There is a legitimate gripe that officials are putting too much focus on New England Patriots tight end Rob Gronkowski with regards to offensive pass interference. Gronk has been flagged for six offensive pass interference penalties, with five of them being accepted and one of them being offset by defensive pass interference.
Gronkowski has more offensive pass interference flags than 30 other teams and he'd be tied for second (Washington) on his own.
But if anyone deserves to complain, it's Gronkowski.
Agree https://t.co/E3aWNGE548— Rob Gronkowski (@RobGronkowski) December 1, 2015
And he's ready to complain.
The rule being violated is absolutely absurd. Offensive pass interference is called when officials believe a receiver is blocking a defender, or generating contact without looking for the ball, more than one yard down the field prior to a pass.
The exact rule Gronkowski is flagged for breaking:
"Acts that are pass interference include, but are not limited to...Initiating contact with an opponent by shoving or pushing off, thus creating a separation in an attempt to catch a pass."
The problem with the rule is that defenders are allowed to maintain contact with receivers from the snap and through five yards beyond the line of scrimmage. So if a defender engages with Gronkowski...what is he supposed to do?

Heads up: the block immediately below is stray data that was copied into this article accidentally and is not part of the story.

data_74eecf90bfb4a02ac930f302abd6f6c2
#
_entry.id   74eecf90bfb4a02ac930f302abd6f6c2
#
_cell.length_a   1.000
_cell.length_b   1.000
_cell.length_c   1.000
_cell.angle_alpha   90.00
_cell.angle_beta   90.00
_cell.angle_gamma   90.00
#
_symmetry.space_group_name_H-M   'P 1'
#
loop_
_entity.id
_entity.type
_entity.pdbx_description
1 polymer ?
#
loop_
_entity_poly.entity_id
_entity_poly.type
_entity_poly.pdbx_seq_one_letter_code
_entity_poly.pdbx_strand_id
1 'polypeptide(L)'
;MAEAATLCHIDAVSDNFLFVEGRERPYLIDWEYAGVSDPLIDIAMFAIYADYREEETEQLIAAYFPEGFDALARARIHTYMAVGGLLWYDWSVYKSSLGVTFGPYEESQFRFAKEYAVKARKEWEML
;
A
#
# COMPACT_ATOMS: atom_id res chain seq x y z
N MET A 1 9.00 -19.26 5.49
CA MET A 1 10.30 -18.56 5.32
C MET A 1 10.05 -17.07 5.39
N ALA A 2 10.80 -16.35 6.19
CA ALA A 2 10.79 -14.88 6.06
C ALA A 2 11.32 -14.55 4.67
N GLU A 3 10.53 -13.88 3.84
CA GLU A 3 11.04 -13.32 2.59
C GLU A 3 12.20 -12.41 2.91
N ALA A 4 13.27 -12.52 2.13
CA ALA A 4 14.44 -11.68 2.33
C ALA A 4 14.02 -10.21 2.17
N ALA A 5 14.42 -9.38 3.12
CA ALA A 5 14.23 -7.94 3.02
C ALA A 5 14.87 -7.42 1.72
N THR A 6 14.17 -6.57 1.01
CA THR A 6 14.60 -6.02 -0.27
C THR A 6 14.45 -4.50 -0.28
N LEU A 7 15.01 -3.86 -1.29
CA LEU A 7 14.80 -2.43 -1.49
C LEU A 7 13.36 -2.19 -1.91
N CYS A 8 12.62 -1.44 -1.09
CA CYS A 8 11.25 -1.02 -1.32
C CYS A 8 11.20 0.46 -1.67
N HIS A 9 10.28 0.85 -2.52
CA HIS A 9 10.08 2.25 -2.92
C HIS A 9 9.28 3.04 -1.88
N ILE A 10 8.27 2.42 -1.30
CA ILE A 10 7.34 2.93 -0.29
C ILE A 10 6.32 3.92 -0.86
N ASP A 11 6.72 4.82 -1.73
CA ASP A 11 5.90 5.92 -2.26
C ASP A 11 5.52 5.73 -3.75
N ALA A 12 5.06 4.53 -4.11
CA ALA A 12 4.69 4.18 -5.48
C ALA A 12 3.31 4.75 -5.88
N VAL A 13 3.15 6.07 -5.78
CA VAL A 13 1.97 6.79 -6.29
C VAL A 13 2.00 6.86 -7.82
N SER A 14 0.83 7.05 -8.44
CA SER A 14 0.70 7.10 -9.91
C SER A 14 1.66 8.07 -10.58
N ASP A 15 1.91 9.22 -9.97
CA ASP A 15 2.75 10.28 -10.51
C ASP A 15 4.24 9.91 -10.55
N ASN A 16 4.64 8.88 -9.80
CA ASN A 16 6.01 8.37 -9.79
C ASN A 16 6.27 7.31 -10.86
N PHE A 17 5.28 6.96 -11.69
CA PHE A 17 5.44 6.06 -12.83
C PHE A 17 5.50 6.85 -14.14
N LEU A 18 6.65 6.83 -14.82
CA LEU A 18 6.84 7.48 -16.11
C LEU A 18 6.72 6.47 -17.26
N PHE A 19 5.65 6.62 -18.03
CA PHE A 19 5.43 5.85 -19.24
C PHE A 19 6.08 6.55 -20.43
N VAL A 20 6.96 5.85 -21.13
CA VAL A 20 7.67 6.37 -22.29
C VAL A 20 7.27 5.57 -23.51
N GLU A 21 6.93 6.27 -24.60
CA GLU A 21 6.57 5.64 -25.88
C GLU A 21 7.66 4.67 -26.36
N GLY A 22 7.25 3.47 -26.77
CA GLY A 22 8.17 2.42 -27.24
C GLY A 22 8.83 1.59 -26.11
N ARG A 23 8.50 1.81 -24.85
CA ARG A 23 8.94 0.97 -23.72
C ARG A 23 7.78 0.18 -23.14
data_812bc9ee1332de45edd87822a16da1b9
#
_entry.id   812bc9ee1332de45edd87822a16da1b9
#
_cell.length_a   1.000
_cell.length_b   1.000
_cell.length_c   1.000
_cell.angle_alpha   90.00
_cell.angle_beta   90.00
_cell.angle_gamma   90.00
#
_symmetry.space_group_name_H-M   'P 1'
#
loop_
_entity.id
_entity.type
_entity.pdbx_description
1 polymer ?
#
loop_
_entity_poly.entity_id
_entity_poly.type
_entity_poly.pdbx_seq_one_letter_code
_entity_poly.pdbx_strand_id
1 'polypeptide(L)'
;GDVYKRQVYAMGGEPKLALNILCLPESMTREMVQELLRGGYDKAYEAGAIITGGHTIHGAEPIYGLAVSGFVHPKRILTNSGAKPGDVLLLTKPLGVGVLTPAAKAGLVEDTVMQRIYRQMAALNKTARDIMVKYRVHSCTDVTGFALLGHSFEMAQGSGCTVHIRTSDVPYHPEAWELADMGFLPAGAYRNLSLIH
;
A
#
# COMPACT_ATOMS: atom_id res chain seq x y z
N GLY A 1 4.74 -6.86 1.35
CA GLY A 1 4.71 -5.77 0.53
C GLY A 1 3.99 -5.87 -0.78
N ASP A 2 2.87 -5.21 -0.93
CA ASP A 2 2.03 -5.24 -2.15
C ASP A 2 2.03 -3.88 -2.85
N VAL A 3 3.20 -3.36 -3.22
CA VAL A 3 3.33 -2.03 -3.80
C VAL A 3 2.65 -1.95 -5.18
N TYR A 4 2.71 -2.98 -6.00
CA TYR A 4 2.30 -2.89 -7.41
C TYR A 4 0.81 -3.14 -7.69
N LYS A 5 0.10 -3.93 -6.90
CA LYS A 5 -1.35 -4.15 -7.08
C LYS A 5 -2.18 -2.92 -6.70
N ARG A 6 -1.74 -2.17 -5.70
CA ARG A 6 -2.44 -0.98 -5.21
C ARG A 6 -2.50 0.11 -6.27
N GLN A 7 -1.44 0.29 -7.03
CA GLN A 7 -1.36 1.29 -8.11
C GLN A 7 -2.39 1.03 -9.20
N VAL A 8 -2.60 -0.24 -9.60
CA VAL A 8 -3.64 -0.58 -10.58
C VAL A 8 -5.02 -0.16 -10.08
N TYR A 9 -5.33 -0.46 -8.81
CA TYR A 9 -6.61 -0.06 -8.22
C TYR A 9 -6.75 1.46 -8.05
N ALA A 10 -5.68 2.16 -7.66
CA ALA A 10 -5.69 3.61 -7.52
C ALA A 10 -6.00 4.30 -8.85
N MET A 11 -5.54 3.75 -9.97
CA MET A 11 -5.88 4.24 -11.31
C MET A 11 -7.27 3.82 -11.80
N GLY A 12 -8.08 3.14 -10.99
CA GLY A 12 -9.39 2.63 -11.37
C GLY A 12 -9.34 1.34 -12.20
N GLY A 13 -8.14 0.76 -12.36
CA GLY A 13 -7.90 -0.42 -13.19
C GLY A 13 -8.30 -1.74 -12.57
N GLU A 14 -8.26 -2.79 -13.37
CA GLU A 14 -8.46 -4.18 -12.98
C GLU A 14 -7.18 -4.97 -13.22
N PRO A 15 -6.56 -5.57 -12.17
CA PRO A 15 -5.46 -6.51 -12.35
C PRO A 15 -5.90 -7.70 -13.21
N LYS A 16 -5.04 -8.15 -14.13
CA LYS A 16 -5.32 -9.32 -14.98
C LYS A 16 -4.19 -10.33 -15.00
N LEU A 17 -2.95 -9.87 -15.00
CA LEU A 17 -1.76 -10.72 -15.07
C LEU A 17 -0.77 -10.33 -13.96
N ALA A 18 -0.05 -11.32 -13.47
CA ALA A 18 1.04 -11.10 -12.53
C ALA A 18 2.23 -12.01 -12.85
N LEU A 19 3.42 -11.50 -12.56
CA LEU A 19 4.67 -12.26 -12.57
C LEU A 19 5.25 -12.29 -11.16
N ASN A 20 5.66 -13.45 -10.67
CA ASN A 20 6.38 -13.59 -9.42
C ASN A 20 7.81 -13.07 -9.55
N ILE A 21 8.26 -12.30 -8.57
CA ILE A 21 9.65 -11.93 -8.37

Well, the correct answer is that Gronkowski shouldn't be flagged because the rule states that the offensive player has to initiate the contact in order be called for offensive pass interference. The fact that Gronkowski is trying to break away from defender initiated contact means that the flags shouldn't be thrown for Gronkowski. They shouldn't be thrown at all.
Defender engages Gronk. Only supposed to be interference if Gronk engages. pic.twitter.com/k3qTG048bS— Rich Hill (@PP_Rich_Hill) November 30, 2015
Now there's a serious difference between disengaging from contact and pushing off. Gronkowski has been guilty of full arm extensions in the past that knock the defenders away and that would count as initiating contact of his own, even if a defender is clinging to him. The issue is that Gronkowski is bigger than his defenders so when he legally tries to disengage, defenders still get knocked back and officials are flag-happy and will call a penalty.
Gronkowski has been doing a fine job in recent weeks of making sure his disengagement falls within the legal range. Officials need to realize that just because Gronkowski is shedding his backpacking defenders, he's still following the rules. And yes, they're clearly targeting him.